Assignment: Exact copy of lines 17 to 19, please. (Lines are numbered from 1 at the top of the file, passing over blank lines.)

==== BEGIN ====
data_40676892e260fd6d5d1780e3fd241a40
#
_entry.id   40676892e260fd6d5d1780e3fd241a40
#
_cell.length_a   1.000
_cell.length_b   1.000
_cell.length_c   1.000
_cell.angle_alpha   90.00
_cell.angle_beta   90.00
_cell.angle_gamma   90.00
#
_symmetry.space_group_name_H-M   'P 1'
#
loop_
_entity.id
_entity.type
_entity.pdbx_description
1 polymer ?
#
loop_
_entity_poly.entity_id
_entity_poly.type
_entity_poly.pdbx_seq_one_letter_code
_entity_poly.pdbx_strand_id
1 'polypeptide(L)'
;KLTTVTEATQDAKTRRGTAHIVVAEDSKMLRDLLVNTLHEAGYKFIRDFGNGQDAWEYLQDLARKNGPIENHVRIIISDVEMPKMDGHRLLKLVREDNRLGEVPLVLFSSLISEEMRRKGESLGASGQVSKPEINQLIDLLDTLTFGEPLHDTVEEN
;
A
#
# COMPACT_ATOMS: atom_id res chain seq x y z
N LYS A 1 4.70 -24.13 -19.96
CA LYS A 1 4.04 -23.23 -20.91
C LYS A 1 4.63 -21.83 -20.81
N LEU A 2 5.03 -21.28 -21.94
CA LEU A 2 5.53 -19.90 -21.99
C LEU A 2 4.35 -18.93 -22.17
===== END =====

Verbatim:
_entity.pdbx_description
1 polymer ?
#